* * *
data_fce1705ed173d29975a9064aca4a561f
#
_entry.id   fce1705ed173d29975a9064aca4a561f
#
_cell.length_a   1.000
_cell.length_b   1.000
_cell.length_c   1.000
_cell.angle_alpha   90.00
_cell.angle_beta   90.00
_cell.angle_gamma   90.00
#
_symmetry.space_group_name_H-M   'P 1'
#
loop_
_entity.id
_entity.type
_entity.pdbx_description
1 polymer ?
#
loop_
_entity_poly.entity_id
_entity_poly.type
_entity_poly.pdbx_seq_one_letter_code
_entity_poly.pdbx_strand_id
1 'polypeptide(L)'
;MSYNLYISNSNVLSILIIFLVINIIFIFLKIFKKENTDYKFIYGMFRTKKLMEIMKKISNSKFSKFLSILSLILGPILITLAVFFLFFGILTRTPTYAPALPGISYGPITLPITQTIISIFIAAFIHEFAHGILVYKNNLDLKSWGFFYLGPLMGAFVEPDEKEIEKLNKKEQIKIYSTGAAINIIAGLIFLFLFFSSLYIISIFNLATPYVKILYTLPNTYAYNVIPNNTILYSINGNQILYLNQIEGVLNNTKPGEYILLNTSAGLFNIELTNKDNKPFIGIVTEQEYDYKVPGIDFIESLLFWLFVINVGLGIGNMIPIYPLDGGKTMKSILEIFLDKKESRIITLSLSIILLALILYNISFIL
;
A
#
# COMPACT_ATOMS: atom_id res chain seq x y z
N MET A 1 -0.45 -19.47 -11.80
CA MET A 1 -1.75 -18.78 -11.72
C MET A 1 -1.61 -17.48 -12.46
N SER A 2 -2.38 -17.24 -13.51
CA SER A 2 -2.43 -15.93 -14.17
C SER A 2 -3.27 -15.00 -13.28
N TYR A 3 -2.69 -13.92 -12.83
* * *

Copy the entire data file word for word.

data_fce1705ed173d29975a9064aca4a561f
#
_entry.id   fce1705ed173d29975a9064aca4a561f
#
_cell.length_a   1.000
_cell.length_b   1.000
_cell.length_c   1.000
_cell.angle_alpha   90.00
_cell.angle_beta   90.00
_cell.angle_gamma   90.00
#
_symmetry.space_group_name_H-M   'P 1'
#
loop_
_entity.id
_entity.type
_entity.pdbx_description
1 polymer ?
#
loop_
_entity_poly.entity_id
_entity_poly.type
_entity_poly.pdbx_seq_one_letter_code
_entity_poly.pdbx_strand_id
1 'polypeptide(L)'
;MSYNLYISNSNVLSILIIFLVINIIFIFLKIFKKENTDYKFIYGMFRTKKLMEIMKKISNSKFSKFLSILSLILGPILITLAVFFLFFGILTRTPTYAPALPGISYGPITLPITQTIISIFIAAFIHEFAHGILVYKNNLDLKSWGFFYLGPLMGAFVEPDEKEIEKLNKKEQIKIYSTGAAINIIAGLIFLFLFFSSLYIISIFNLATPYVKILYTLPNTYAYNVIPNNTILYSINGNQILYLNQIEGVLNNTKPGEYILLNTSAGLFNIELTNKDNKPFIGIVTEQEYDYKVPGIDFIESLLFWLFVINVGLGIGNMIPIYPLDGGKTMKSILEIFLDKKESRIITLSLSIILLALILYNISFIL
;
A
#
# COMPACT_ATOMS: atom_id res chain seq x y z
N MET A 1 -0.45 -19.47 -11.80
CA MET A 1 -1.75 -18.78 -11.72
C MET A 1 -1.61 -17.48 -12.46
N SER A 2 -2.38 -17.24 -13.51
CA SER A 2 -2.43 -15.93 -14.17
C SER A 2 -3.27 -15.00 -13.28
N TYR A 3 -2.69 -13.92 -12.83